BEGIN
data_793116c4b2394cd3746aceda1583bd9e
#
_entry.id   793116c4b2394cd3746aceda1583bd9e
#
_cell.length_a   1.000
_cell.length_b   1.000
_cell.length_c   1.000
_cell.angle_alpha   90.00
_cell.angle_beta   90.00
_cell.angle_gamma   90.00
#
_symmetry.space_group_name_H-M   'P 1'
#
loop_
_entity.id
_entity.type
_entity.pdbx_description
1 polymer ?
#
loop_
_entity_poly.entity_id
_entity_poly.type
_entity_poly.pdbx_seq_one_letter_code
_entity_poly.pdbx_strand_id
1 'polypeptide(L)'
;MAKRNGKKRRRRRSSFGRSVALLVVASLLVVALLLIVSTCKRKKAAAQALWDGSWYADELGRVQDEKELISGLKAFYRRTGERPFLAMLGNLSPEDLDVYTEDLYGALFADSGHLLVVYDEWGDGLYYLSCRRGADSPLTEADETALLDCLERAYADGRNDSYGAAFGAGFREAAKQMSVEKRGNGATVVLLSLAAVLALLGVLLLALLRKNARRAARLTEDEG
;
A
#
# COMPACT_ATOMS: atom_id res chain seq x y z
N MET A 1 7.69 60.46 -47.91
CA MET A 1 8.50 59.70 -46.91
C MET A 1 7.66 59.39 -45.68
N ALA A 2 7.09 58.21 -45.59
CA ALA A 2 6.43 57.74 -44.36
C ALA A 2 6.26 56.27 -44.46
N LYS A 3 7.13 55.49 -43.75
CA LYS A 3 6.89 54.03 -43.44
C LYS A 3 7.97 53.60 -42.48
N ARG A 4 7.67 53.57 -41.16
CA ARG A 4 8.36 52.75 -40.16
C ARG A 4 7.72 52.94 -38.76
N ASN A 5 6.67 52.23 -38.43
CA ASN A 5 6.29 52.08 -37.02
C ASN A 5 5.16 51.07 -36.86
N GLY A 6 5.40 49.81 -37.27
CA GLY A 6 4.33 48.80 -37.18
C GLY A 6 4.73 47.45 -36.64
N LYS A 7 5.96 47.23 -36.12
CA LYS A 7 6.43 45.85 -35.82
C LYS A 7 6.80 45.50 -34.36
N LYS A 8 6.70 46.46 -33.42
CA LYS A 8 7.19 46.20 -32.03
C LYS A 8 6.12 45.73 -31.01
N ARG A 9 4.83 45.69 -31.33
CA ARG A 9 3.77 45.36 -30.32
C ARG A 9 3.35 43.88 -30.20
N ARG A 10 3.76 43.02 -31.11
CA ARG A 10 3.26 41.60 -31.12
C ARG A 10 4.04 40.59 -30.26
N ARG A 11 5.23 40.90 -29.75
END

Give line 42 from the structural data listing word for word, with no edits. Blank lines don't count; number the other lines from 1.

C ARG A 4 7.72 52.94 -38.76